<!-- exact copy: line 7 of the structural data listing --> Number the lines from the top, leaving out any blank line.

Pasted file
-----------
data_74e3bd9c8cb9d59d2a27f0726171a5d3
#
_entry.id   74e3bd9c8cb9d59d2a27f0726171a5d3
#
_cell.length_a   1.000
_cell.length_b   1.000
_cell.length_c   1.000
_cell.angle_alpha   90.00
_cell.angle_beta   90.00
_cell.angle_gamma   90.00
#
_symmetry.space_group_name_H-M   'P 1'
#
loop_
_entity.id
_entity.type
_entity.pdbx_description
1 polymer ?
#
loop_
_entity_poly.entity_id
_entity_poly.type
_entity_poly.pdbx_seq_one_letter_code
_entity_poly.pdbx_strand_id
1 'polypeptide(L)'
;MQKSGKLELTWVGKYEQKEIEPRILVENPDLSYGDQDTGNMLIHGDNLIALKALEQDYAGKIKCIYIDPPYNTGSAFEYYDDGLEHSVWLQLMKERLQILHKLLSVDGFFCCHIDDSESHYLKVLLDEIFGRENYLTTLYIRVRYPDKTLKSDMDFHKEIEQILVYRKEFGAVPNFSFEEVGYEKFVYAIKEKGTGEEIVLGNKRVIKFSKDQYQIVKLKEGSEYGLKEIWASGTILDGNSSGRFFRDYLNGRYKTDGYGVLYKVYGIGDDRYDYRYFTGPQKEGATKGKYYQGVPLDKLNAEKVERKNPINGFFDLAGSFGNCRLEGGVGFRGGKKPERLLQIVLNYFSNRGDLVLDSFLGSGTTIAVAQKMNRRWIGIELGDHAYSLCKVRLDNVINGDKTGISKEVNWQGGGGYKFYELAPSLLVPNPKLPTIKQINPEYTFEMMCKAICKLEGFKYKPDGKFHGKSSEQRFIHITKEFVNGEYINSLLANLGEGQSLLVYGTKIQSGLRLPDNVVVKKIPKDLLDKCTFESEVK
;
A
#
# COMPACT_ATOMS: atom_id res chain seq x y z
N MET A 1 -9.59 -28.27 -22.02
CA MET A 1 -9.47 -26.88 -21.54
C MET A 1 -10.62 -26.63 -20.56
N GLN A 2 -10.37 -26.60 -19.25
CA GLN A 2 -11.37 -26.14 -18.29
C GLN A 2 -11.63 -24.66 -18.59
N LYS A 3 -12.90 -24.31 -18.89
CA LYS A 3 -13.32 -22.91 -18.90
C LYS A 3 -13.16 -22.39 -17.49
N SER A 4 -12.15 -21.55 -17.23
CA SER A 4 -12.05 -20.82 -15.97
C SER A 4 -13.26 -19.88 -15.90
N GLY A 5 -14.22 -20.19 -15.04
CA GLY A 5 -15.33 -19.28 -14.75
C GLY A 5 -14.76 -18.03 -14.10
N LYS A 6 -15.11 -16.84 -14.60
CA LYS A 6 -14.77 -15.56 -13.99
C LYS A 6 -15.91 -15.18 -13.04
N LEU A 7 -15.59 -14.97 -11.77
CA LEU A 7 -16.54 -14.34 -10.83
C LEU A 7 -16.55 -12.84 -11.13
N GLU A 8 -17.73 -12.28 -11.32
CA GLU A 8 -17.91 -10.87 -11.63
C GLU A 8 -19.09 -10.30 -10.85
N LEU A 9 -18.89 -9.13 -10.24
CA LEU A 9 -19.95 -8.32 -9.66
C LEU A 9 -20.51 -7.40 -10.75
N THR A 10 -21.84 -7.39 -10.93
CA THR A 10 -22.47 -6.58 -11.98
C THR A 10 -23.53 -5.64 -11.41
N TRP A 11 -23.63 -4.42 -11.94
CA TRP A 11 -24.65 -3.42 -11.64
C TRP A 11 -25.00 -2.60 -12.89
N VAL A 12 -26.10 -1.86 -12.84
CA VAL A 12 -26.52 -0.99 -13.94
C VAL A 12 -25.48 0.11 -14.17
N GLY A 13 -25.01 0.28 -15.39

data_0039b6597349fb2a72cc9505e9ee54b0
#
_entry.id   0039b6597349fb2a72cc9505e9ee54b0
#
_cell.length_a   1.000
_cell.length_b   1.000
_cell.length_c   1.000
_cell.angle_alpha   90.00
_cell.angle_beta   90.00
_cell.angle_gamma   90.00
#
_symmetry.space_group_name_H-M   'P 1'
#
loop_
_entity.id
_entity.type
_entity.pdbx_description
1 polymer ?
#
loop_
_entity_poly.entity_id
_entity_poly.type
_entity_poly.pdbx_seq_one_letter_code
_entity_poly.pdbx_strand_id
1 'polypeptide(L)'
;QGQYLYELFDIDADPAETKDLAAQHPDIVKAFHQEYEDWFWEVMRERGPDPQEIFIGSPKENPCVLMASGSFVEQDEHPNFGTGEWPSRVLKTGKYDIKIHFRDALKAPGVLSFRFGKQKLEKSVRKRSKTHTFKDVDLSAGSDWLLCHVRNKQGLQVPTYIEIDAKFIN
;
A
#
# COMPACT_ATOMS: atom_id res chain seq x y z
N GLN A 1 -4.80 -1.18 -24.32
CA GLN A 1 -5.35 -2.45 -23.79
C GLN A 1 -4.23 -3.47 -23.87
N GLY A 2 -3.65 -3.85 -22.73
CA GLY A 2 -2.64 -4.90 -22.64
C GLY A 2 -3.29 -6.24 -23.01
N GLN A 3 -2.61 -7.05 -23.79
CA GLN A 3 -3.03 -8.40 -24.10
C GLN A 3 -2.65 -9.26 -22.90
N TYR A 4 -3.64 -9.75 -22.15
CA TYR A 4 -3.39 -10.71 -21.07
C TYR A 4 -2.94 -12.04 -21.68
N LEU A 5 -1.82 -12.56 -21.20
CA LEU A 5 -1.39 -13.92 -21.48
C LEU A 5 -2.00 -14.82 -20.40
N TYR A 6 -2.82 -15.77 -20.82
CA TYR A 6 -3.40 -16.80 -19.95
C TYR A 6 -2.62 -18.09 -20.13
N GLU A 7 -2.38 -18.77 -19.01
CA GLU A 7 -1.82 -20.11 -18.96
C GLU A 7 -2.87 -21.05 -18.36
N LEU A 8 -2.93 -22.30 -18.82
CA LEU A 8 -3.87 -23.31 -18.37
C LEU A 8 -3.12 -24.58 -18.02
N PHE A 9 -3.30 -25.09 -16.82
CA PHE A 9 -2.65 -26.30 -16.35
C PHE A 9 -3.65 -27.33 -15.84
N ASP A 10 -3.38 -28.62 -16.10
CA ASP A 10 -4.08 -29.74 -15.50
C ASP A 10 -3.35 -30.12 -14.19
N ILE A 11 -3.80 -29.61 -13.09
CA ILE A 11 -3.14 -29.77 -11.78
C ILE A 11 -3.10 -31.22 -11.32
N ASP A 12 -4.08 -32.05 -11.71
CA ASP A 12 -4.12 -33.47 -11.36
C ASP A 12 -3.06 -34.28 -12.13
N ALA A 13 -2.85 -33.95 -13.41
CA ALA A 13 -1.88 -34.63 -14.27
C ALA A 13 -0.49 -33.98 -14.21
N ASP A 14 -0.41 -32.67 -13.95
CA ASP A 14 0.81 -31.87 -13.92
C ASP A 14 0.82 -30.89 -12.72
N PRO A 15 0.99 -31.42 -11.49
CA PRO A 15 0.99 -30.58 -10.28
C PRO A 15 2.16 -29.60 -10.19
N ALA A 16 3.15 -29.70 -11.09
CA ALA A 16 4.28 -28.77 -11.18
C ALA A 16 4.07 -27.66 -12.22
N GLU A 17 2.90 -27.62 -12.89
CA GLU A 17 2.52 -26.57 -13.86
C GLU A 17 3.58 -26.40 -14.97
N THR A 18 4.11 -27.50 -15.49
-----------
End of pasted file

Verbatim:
_cell.length_c   1.000